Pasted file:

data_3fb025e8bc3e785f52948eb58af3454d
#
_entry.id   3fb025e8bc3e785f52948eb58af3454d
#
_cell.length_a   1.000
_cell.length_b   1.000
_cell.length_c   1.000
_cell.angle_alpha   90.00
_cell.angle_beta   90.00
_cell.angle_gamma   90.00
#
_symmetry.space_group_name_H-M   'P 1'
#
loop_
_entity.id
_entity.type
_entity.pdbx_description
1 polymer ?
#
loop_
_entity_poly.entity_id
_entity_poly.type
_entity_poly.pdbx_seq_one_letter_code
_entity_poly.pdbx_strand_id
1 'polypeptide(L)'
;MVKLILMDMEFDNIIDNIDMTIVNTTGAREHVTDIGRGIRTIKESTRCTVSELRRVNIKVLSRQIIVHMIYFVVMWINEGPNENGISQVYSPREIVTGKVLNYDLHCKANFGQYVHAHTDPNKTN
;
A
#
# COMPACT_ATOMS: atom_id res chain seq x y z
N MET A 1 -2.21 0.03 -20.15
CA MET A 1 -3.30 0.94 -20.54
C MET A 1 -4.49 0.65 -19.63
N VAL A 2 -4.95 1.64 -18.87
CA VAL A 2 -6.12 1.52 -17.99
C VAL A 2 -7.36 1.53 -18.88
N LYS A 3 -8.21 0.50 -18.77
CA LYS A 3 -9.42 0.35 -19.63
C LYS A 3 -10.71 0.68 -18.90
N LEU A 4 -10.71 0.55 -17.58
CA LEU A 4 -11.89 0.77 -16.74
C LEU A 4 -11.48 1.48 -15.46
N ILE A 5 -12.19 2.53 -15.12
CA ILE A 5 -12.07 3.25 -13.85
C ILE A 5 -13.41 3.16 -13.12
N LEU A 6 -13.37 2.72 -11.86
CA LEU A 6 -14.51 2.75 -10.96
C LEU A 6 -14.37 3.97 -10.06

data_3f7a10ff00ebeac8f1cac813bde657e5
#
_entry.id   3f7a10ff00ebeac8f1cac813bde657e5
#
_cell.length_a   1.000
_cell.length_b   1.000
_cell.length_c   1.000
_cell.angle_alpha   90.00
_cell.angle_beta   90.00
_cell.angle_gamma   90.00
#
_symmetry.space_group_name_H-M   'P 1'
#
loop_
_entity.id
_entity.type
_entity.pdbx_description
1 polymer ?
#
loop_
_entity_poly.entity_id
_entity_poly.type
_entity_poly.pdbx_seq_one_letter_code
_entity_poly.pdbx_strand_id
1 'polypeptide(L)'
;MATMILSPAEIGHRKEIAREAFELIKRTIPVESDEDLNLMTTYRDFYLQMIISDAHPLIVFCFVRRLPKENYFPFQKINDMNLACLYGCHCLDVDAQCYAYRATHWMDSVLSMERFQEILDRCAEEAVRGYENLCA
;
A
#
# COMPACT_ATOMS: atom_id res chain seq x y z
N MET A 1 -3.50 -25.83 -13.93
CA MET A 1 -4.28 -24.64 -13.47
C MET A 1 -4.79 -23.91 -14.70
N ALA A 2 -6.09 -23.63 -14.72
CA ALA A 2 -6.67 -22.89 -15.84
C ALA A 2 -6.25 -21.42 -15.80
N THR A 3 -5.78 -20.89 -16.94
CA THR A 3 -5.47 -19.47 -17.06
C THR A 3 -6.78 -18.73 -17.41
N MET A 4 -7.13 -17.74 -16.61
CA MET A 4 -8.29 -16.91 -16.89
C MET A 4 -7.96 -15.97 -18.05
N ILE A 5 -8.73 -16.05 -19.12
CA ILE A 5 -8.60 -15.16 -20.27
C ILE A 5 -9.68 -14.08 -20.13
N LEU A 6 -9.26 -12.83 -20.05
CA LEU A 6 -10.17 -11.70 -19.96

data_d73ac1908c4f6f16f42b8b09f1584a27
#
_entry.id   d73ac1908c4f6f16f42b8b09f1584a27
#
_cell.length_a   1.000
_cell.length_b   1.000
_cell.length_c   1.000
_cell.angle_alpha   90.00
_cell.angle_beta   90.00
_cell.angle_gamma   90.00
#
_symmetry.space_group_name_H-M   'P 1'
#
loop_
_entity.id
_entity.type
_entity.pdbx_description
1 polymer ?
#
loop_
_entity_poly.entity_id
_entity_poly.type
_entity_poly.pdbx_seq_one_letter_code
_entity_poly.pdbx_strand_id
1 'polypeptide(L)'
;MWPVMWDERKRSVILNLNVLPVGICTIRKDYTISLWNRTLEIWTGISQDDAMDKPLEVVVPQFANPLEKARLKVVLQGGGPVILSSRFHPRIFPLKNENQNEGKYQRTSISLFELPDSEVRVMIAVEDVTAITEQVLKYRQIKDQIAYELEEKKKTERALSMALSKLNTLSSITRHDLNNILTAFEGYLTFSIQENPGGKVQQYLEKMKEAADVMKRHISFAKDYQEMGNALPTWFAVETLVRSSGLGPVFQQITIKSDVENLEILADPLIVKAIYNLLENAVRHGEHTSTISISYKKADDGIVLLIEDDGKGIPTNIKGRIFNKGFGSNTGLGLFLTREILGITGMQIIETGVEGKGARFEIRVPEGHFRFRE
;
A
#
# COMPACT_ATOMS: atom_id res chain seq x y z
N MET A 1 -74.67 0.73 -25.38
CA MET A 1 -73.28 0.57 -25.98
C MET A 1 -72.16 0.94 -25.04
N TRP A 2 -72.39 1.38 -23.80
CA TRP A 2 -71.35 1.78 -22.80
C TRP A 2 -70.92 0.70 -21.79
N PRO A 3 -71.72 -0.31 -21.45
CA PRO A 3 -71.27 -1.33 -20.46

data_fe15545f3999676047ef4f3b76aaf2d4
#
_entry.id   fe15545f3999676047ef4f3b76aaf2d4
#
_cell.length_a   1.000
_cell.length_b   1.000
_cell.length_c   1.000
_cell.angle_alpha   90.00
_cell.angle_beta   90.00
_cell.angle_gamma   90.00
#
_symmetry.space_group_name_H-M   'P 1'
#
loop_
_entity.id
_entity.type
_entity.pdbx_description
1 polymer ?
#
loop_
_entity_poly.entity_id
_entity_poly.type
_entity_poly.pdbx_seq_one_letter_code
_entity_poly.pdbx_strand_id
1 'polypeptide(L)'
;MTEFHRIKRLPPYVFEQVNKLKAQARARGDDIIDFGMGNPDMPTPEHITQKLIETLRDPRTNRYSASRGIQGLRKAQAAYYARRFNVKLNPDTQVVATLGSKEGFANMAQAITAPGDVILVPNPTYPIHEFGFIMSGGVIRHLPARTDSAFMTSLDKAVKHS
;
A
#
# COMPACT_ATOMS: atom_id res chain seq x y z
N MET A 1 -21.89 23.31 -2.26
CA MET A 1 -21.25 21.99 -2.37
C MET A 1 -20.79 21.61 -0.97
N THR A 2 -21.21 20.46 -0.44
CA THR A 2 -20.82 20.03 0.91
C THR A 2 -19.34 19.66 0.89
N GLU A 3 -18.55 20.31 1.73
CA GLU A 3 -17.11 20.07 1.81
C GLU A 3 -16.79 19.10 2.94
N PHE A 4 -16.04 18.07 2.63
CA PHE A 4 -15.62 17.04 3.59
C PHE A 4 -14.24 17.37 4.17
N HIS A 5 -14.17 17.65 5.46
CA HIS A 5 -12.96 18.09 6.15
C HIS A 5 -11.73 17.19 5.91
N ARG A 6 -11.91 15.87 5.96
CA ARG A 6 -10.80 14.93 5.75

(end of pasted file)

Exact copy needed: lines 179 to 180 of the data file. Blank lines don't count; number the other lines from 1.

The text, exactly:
N ARG A 6 -11.91 15.87 5.96
CA ARG A 6 -10.80 14.93 5.75